Wednesday, August 10, 2011

Having to Invent a Job

At the recent Aspen Ideas Festival, the The New York Times columnist Thomas L. Friedman said that when he graduated from college, he was able to find a job, but our children were going to have to invent a job.

Engineering education emphasizes teaching and testing us about facts that are already known.  There is much less focus on our ability to discover, create and reinvent - - our ability to invent a job and a career.  We teach and mange in a world in which we have collectively made certain linear assumptions.  But jobs, careers, valued skills, and industries are transforming at an unheard-of-rate in a nonlinear world.  We are trained and organized for the familiar - where individual and organization planning assumes linearity.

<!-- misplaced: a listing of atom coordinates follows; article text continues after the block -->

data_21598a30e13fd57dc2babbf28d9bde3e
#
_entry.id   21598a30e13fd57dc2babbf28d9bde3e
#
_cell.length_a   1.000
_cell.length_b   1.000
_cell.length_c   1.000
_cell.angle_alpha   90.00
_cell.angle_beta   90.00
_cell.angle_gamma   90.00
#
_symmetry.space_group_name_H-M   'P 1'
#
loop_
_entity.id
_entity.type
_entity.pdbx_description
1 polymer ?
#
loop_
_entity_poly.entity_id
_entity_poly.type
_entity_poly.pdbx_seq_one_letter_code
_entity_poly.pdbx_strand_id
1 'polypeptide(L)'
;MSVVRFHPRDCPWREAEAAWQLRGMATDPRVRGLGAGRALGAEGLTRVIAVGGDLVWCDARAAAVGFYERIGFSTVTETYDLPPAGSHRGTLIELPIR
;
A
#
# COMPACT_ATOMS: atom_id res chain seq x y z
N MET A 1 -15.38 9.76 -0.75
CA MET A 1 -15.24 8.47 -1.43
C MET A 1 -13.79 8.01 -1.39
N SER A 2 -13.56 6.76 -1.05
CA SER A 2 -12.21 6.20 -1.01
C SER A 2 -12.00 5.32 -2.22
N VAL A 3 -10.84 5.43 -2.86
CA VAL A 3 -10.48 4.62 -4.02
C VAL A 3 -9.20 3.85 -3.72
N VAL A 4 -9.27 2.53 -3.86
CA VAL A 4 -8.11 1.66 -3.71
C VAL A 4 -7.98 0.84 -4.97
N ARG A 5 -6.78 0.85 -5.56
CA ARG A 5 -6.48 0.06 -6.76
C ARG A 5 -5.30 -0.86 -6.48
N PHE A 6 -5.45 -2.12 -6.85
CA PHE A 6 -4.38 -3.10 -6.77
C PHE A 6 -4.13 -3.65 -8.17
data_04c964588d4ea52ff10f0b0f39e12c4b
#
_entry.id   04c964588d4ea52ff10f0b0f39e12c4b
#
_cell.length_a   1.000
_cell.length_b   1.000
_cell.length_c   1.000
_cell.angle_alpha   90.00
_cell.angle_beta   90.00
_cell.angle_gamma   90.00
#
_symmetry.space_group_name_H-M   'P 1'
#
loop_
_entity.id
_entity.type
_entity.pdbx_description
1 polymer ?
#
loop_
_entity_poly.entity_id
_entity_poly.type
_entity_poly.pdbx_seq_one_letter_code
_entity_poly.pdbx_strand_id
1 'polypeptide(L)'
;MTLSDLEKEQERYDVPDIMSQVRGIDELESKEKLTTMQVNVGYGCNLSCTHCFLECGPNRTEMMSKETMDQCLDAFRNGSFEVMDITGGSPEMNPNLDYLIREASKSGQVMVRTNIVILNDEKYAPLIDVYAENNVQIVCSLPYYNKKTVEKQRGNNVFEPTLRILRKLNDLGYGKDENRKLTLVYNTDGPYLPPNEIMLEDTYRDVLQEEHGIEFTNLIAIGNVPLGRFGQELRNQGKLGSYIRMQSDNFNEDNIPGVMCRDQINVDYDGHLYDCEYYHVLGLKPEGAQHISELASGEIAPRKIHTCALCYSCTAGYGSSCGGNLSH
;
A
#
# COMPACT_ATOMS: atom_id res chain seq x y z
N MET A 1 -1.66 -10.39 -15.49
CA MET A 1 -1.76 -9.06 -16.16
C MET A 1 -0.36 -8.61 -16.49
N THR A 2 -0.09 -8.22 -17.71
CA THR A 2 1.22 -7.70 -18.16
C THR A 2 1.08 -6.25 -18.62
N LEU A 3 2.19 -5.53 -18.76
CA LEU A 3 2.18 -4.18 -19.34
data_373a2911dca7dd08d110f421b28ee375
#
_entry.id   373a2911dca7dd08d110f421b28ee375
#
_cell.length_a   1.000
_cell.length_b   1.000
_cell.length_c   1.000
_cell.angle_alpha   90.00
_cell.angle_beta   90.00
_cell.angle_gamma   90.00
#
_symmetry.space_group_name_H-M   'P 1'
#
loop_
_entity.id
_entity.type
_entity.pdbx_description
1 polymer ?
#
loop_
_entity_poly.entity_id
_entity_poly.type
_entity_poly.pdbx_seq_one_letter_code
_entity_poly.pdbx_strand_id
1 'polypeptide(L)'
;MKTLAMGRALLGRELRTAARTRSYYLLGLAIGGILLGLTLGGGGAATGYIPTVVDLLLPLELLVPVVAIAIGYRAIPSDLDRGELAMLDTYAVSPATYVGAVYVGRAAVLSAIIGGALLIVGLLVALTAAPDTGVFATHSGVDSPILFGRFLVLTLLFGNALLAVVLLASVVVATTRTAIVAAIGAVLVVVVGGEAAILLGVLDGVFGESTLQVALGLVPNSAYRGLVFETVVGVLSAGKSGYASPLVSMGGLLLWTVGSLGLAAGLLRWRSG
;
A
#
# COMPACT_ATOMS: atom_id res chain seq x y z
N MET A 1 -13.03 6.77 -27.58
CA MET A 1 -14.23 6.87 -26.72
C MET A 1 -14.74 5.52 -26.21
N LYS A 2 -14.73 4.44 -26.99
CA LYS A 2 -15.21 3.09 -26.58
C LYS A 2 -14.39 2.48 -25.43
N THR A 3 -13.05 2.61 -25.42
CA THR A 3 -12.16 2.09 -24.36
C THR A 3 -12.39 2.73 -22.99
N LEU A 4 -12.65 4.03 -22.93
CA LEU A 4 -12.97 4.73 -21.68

Innovation and creativity are keys to our future.  Creativity requires a social and economic environment that can nurture its many forms (remember that creativity is multidimensional and comes in many mutually reinforcing forms). 

From climate change to energy independence to balance the federal budget, we need a completely new mind-set.  Linear thinking is a death knell of creativity.

Linear thinking is not going to help you invent a career or job.

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